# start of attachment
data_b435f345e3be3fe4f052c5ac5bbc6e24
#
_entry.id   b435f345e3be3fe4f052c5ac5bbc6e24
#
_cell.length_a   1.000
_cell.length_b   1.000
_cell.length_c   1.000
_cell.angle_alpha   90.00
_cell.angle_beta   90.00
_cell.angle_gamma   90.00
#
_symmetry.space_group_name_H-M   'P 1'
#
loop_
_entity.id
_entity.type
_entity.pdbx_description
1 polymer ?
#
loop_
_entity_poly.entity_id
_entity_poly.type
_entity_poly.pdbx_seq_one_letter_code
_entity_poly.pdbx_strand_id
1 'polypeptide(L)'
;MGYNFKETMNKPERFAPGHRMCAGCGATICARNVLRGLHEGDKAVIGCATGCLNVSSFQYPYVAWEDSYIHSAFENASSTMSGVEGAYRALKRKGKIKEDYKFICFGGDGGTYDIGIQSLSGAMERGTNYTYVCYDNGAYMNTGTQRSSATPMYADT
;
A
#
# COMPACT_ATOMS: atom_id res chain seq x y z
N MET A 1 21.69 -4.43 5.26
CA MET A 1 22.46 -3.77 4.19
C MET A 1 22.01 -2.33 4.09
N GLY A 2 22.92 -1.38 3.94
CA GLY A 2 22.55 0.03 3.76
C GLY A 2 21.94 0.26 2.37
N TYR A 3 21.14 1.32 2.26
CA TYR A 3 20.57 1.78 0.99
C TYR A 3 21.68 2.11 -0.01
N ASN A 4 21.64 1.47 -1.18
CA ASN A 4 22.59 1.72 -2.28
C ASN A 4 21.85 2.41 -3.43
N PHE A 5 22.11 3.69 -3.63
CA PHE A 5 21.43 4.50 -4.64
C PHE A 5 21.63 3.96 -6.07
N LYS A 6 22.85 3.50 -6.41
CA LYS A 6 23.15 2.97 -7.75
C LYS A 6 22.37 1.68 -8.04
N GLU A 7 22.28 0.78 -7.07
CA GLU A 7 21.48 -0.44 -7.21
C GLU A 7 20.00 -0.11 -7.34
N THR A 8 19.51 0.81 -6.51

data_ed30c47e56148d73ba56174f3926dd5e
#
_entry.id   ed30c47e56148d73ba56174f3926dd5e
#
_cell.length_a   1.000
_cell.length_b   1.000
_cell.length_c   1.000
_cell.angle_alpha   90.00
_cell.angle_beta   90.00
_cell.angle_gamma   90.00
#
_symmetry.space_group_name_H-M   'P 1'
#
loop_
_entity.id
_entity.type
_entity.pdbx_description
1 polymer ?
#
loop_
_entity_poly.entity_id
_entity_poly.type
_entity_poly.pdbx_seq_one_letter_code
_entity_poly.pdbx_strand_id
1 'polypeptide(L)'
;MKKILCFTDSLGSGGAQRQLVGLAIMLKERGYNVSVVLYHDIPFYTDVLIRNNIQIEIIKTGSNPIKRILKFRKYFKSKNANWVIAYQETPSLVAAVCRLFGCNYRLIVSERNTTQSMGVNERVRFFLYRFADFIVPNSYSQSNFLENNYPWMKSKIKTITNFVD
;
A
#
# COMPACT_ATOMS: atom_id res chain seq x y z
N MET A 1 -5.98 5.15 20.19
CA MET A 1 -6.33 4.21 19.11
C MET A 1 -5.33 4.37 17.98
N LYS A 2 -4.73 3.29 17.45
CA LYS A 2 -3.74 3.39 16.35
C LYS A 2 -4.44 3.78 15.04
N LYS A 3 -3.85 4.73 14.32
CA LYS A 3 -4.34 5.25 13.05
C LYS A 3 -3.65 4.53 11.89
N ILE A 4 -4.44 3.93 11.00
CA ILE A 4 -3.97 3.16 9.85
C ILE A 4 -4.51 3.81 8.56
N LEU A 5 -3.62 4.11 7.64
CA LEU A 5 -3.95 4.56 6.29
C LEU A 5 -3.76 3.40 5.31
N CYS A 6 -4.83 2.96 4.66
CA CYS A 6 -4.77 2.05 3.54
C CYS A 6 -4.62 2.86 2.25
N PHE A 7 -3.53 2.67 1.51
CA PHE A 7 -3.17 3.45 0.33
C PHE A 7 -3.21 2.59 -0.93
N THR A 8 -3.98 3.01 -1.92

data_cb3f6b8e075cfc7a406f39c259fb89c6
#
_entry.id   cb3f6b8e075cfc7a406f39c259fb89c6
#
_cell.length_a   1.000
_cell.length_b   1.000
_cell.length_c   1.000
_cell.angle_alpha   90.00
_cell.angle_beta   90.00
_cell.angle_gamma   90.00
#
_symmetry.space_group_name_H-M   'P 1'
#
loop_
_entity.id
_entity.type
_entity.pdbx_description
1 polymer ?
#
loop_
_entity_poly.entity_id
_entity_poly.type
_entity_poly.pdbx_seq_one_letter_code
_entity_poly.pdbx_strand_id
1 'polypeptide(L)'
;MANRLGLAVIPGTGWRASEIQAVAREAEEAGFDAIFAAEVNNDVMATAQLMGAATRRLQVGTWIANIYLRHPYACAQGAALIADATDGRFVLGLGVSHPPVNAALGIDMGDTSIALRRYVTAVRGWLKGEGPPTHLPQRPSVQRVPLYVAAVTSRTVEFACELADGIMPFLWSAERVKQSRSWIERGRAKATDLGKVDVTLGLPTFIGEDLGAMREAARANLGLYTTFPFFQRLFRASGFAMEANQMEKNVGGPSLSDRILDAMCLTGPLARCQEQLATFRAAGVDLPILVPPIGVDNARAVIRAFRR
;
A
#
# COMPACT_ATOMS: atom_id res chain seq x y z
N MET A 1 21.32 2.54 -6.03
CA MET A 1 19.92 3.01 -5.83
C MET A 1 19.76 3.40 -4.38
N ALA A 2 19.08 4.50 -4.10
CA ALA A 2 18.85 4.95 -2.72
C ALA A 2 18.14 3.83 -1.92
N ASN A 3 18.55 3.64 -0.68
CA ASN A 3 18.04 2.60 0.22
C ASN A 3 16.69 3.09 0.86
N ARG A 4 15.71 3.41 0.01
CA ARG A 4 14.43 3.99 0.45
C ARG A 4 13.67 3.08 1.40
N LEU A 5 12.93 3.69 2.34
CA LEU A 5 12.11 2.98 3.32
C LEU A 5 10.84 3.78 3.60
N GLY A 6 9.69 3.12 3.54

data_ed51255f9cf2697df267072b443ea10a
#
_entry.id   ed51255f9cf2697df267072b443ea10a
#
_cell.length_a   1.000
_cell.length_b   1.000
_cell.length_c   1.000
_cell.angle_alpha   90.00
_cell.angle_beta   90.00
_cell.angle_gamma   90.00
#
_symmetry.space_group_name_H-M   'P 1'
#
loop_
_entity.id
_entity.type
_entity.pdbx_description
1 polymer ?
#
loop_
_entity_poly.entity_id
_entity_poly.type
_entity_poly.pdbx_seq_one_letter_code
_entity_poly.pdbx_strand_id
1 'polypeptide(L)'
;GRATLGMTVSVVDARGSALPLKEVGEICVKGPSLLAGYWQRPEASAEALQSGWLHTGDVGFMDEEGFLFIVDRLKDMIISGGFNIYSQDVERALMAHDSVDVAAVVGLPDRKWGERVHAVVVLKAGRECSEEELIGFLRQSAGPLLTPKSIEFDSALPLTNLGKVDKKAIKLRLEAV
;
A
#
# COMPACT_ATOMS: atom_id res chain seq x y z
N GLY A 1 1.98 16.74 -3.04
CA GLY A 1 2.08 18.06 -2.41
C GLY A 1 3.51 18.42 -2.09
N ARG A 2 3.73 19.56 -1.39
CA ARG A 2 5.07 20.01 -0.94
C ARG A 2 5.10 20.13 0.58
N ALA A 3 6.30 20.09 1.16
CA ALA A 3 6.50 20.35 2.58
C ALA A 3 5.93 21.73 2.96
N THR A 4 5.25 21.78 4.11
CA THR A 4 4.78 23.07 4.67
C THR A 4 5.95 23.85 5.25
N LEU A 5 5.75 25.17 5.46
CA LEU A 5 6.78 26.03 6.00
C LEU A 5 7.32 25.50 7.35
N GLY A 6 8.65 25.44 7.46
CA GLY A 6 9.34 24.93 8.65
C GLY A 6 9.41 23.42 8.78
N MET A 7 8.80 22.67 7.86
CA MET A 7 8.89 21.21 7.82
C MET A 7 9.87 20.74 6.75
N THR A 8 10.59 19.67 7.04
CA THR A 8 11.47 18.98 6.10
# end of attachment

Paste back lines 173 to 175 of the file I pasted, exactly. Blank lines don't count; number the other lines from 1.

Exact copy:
_entity_poly.pdbx_seq_one_letter_code
_entity_poly.pdbx_strand_id
1 'polypeptide(L)'